You can find many guides that explain how you can turn on and off your PC remotely. However, most of them seem to treat the subject as if you'll be managing a massive network of computers. Others dive too deep into technicalities, turning what should be a simple matter into an ultra-complex affair.
To help you out with the process, and to keep it as simple as possible, we've made this guide that teaches you how to remotely turn a PC on or off.
The Magic of Wake-on-LAN
Waking up a PC remotely doesn't rely on magic. It's possible thanks to the Wake-on-LAN networking standard, which is supported by most Ethernet connections.
When enabled, Wake-on-LAN allows one computer—or even your smartphone—to send a magic packet, the equivalent of an "ON signal", to another PC on the same local network.
1. Set Up the Remote PC
Although most modern Ethernet network adapters support Wake-on-LAN, many don't have the feature enabled by default. For a PC to be able to spring to action when it receives a magic packet, you might have to enable the feature in two seemingly unrelated places:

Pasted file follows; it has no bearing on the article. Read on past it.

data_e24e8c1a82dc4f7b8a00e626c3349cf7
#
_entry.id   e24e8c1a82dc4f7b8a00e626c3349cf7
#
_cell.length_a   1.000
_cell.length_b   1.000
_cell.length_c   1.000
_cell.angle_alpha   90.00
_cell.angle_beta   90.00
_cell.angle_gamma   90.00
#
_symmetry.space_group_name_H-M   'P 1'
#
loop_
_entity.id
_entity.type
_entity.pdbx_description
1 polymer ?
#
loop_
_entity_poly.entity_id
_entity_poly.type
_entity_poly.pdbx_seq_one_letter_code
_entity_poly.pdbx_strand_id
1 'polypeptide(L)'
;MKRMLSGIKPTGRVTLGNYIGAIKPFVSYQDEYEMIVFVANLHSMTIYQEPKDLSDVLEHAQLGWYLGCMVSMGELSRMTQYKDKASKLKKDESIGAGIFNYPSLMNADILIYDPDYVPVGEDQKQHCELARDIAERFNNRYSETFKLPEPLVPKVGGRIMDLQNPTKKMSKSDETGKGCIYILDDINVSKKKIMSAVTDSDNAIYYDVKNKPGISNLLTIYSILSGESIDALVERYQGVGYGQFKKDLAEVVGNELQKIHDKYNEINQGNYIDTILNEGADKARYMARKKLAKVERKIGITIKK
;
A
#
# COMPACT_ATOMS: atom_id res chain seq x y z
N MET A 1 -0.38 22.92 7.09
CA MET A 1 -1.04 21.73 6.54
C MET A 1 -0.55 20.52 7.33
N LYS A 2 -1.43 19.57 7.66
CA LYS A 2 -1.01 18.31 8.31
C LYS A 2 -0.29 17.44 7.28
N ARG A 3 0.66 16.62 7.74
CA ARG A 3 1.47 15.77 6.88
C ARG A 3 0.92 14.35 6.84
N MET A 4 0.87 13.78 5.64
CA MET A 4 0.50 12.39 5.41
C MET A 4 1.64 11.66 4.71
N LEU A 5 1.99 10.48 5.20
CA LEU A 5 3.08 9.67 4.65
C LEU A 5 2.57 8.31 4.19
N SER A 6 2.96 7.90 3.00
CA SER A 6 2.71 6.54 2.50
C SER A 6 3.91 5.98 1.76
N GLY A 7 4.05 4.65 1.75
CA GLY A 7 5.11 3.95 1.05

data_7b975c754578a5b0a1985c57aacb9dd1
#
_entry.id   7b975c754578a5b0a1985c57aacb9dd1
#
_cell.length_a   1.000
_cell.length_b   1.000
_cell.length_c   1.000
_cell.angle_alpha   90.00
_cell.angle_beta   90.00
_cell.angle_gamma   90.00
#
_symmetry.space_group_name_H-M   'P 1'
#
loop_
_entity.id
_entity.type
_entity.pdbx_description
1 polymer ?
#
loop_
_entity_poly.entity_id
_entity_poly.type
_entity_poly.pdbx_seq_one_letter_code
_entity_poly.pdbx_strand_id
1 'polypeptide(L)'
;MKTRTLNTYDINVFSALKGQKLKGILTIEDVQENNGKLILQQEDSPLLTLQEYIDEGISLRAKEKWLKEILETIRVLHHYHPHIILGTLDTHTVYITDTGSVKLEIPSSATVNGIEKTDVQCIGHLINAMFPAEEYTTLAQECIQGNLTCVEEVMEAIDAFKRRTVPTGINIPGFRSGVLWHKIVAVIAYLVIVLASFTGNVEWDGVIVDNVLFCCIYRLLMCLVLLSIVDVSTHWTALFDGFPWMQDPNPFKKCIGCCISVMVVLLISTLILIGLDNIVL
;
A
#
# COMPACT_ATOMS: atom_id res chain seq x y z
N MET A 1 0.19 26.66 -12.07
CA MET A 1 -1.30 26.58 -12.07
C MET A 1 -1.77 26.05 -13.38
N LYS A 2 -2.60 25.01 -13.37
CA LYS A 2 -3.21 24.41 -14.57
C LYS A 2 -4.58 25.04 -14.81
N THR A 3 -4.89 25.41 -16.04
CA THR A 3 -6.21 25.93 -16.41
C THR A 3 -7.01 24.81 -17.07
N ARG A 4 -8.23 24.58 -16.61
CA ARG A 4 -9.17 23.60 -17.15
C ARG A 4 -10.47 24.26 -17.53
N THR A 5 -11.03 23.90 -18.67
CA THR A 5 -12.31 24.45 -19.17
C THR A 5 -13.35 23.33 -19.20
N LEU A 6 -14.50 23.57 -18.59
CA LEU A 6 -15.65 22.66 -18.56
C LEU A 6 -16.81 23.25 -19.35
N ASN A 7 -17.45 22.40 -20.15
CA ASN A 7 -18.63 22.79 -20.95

- In your PC's BIOS/UEFI menu.
- In your network adapter's settings within Windows 10.
Unfortunately, we can't provide specific instructions for enabling Wake-on-LAN in your PC's BIOS/UEFI menu. The option's placement depends on the motherboard's manufacturer. Thus, you'll have to check your motherboard's manual for more information. Usually, though, you'll find it under the networking or power-related options.
After you've ensured Wake-on-LAN is enabled in your target PC's BIOS/UEFI, boot into your Windows installation as usual. Open the Device Manager. If you're on Windows 10, you can press Windows key + X and run it from the OS's administrative tools quick menu. Alternatively, you can press the Windows key or click on the Start menu and start typing "Device Manager" to find it.
- Expand the Network adapters category and double-click on your network adapter (or right-click on it and choose Properties). Move to the Advanced tab and check the entries under Property. Locate the entry for Wake on Magic Packet and enable it.